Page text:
Chinese bank depositors face police in angry protests

BEIJING – A large number of angry Chinese bank depositors met with the police on Sunday, some became rude when they were taken away, in a case that has attracted attention due to previous attempts to use a COVID-19 tracking app to prevent them from mobilizing.

Hundreds of people held up banners and sang slogans on the wide steps of the entrance to a branch of China’s central bank in the city of Zhengzhou in Henan Province, about 620 kilometers southwest of Beijing. Video taken by a protester shows plainclothes security teams being thrown with water bottles and other objects while attacking the crowd.

Later videos posted on social media show an unclear number of protesters being pushed forward individually and down stairs by security teams dressed in solid white or black T-shirts. Phone calls to police in the city of Zhengzhou and Henan province rang unanswered.

The protesters are among thousands of customers who opened accounts in six rural banks in Henan and neighboring Anhui province that offered higher interest rates. They later found out that they could not withdraw their money after media reports that the head of the banks’ parent company was on the run and wanted for financial crime.

“We came today and wanted to get our savings back, because I have elderly people and children at home, and the inability to withdraw savings has seriously affected my life,” said a woman from Shandong Province, who only gave her last name. , Zhang, for fear of retaliation.

What had been a local scandal became a national event last month due to misuse of the COVID-19 tracking app. Many who traveled to Zhengzhou to demand action from regulators found that their health status on the app had turned red, preventing them from traveling. Some reported that they were questioned by the police after checking into their hotel as to why they had come to the city. Five Zhengzhou officials were later punished.

The protesters gathered before dawn on Sunday in front of the People’s Bank of China building in Zhengzhou. Police cars with flashing lights can be seen in videos taken in the early morning darkness. Police closed the street, and by 8 a.m., police had begun gathering on the other side, Zhang said.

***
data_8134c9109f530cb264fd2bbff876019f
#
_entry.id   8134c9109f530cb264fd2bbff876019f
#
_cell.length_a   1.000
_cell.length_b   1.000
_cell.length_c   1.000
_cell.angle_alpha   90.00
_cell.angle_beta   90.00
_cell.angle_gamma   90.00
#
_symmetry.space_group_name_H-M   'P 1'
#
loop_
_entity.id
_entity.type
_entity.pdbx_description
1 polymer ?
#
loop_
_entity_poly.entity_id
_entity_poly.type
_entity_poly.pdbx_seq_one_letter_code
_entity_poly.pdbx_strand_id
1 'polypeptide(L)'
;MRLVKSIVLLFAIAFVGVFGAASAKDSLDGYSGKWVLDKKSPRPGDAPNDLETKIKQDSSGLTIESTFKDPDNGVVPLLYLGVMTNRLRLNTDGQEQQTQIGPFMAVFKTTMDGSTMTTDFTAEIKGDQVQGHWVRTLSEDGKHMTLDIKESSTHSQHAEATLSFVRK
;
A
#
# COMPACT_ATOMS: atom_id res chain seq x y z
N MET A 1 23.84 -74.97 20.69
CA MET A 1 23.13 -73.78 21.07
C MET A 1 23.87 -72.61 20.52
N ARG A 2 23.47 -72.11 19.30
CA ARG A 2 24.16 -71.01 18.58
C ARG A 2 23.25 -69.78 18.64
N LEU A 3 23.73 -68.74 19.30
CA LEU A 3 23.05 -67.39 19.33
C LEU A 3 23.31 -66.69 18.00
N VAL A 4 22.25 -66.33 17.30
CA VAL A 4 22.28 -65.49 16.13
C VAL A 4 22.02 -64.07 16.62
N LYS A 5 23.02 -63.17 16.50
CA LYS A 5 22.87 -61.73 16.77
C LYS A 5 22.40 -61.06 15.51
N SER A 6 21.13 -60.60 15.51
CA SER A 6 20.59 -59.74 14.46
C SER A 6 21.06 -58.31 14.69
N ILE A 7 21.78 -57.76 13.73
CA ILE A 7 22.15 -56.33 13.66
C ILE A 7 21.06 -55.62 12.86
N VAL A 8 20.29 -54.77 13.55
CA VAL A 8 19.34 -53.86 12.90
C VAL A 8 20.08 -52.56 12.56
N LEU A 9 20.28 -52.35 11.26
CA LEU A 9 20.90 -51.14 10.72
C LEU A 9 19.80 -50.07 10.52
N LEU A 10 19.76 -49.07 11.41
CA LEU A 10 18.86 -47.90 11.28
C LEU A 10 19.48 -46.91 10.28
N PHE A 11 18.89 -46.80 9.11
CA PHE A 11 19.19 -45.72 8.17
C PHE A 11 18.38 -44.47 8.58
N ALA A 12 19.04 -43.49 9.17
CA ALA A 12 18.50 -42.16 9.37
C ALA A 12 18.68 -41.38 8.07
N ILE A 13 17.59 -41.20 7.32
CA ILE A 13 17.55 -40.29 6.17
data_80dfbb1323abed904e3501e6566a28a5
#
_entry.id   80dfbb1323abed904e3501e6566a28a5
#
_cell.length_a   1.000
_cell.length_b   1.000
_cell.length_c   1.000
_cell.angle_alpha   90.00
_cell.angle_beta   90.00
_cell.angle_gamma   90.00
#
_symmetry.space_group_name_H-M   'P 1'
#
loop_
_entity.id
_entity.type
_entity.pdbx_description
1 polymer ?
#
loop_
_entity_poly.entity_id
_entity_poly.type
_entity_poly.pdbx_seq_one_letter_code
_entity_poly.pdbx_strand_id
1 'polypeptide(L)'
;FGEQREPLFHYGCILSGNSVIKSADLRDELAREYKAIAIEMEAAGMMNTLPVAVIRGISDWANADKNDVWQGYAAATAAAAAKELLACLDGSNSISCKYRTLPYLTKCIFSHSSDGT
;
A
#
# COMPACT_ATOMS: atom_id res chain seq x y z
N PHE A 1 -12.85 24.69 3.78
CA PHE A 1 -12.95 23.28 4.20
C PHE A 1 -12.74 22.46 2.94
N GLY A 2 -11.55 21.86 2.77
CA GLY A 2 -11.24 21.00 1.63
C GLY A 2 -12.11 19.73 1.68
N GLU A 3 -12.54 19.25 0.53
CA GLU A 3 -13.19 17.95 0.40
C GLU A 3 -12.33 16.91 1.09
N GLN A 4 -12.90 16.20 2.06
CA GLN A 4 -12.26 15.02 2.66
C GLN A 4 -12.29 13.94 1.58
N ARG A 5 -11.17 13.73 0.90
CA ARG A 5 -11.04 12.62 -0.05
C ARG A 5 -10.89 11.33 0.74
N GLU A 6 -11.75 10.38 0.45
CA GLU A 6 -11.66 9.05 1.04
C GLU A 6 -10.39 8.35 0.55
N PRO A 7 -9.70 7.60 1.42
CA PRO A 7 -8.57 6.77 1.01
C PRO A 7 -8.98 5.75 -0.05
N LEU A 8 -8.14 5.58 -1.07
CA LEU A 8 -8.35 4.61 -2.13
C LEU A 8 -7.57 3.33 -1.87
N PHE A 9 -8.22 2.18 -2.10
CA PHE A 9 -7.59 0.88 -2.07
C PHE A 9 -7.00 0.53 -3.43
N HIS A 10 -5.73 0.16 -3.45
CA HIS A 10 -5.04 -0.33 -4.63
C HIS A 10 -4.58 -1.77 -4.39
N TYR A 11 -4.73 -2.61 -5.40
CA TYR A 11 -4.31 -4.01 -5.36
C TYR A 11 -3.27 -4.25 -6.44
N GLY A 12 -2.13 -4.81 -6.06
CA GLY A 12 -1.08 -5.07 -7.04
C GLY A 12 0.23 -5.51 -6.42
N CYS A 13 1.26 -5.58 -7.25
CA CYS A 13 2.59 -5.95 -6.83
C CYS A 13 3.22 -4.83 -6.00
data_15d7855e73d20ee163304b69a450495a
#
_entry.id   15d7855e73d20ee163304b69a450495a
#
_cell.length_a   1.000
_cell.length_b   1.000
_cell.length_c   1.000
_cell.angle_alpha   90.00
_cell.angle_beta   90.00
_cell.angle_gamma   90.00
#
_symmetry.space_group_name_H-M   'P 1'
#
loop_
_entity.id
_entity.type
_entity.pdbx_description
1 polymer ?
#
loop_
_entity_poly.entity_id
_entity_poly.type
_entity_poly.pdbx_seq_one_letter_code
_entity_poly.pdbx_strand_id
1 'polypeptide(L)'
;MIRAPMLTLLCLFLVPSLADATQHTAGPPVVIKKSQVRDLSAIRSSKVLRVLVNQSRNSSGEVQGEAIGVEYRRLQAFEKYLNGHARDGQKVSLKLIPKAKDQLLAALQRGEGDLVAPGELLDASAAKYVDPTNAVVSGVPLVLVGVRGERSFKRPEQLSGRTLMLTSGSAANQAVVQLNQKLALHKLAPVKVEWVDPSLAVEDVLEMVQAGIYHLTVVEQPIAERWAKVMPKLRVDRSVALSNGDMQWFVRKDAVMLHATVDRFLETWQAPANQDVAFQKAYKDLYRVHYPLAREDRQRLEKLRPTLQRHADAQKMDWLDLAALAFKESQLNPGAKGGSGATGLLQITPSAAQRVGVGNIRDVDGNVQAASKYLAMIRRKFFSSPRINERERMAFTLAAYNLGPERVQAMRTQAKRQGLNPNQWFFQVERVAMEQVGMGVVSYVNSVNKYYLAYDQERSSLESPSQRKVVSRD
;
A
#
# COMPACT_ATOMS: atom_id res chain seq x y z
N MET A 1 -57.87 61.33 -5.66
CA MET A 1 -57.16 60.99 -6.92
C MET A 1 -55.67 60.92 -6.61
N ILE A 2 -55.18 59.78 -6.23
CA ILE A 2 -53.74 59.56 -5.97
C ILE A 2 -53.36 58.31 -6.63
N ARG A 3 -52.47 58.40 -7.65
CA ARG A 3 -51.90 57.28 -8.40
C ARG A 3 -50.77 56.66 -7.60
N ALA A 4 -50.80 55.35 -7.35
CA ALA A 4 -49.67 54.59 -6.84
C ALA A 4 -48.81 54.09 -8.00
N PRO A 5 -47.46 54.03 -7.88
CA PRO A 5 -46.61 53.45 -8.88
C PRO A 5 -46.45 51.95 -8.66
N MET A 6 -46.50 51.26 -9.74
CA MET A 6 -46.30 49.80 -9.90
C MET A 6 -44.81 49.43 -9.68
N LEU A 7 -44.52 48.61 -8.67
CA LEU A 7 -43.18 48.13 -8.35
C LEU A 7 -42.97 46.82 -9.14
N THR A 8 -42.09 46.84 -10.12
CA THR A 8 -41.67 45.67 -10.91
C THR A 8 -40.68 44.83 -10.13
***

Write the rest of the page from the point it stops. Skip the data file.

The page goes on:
Besides uniformed police, there were the teams of men in plain T-shirts. A bank regulator and a local government official arrived, but their attempt to talk to the crowd was called down. Zhang and another protester, a man from Beijing with the surname Yang, told the AP that the protesters had heard from officials before and did not believe what they were saying. Yang refused to be identified by his full name, for fear of pressure from the authorities.

Police in riot gear stormed a rally on Friday, removing hundreds of protesters by truck. Around 10 o’clock, the men stormed in t-shirts with the audience and scattered them. Zhang said she saw women dragging down the stairs to the bank entrance.

Zhang herself was hit, and said she asked the officer, “Why did you hit me?” According to her, he replied, “What’s wrong with hitting you?”

Yang said he was hit by two security officers, including one who had fallen down the stairs and mistakenly believed in the chaos that Yang had hit or pushed him.

“Although repeated protests and demonstrations do not necessarily have a big impact, I think it is still useful if more people get to know us and understand or sympathize with us,” Yang said. “Every time you do that, you can make a difference. Even if you want to be hit, they can not really do anything to you, can they? “

The protesters were bussed to various locations where Zhang said they were forced to sign a letter guaranteeing that they would no longer gather.

Late Sunday, Henan bank regulators posted a brief notice on their website saying they were speeding up the verification of customer funds in four of the banks and the formulation of a plan to resolve the situation to protect the rights and interests of the public.